Einar Broaten was the designer of St. Luke’s Hospital in Mason City. He also designed the Nurses Home for Mercy Hospital. He designed the Commercial Savings Bank building in Emmetsburg, IA and the Clear Lake, IA Country Club. This last, may have been the building recently demolished.

Einar Broaten ended his working life as a partner at the architecture firm, Broaten and Foss in Fergus Falls, MN. He drowned in 1948. The Foss Architecture firm is still in Fergus Falls.

 

​​Thirteen buildings (listed below) still exist that have been identified as being of his design in Iowa, four of which are listed on the National Register of Historic Places*. Although he designed in a variety of styles over the years his early work in Mason City was mostly in the Prairie Style.


*Mier Wolf (Critelli) House (1913), 811 N Adams Ave, Mason City, IA

*Lippert House (1914), 521 N Washington Ave, Mason City, IA

Samuel Davis Drake House (1916), 28 S Carolina Ave, Mason City, IA

*Seney House (1920), 622 N Washington Ave S, Mason City, IA

Stillman House (1917), 400 7th Ave, Clear Lake, IA

Citizens Savings Bank (1919), Hanlontown, IA

Vrba House (1918), 590 Allen Ave, Garner, IA

Garner Library (1920), Garner, IA

Kohl House (1920), 122 4th St, Hampton, IA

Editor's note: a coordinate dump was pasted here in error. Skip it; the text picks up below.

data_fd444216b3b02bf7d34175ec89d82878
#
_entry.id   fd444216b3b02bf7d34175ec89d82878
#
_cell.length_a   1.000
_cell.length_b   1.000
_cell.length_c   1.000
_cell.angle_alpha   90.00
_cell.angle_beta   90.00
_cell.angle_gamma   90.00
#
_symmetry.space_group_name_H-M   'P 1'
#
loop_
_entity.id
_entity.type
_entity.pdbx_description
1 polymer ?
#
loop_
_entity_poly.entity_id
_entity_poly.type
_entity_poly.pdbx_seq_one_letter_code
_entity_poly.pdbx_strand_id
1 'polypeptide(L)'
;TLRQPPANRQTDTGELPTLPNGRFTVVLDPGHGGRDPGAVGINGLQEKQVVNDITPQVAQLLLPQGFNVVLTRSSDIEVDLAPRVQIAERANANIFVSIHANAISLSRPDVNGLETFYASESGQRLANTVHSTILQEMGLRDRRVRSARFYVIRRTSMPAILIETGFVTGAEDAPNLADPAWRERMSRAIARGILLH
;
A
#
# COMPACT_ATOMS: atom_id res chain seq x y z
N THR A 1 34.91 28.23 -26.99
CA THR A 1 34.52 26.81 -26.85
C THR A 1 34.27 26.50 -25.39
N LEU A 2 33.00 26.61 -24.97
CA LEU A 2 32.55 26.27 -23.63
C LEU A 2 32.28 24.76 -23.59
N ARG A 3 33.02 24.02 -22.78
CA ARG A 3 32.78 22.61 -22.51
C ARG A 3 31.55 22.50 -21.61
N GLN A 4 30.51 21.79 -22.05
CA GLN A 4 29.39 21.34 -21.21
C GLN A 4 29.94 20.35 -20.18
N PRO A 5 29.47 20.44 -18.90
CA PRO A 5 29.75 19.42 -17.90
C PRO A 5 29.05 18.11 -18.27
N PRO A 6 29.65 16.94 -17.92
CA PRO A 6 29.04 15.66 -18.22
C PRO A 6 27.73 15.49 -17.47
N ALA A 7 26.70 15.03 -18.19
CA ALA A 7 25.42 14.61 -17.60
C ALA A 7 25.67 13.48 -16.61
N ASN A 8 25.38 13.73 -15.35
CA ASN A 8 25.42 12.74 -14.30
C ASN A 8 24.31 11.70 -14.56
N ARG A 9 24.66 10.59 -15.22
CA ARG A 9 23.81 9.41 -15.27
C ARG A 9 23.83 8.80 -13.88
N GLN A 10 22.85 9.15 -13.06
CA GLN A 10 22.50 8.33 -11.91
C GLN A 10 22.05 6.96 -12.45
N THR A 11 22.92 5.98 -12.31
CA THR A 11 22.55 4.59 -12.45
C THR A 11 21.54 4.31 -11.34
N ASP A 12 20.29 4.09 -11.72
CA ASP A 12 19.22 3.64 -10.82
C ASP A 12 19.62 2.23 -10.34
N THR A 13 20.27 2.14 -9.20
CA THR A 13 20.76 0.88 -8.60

*Boehmler House (1918), 105 2nd St SE, Hampton, IA

Storck House (1920), 1 7th St, Sheffield, IA

House (1917), 402 1st Ave E, West Bend, IA

House (1917), 1002 2nd St NW, Mason City, IA

SAMUEL DAVIS DRAKE HOUSE AND EINAR BROATEN

The Samuel Davis Drake house (1916) is of particular interest because it was built in Rock Crest in the style of Walter Burley Griffin.​

 

Samuel David Drake was born in Rockton, IL July 23, 1857. His early education trained him as a teacher and he taught in several Iowa towns. He changed professions and moved to Luverne, IA where he was a telegrapher and station agent. He met his wife Minnie while there and after they married in 1884 they moved to Algona, IA where they lived until they moved to Mason City in 1904. After they married, Drake once again changed his profession and it was as an agent for the Royal Life Insurance Co. that he moved to Mason City. Besides his insurance business he also owned a considerable amount of farm property around Algona and other communities west of Mason City.​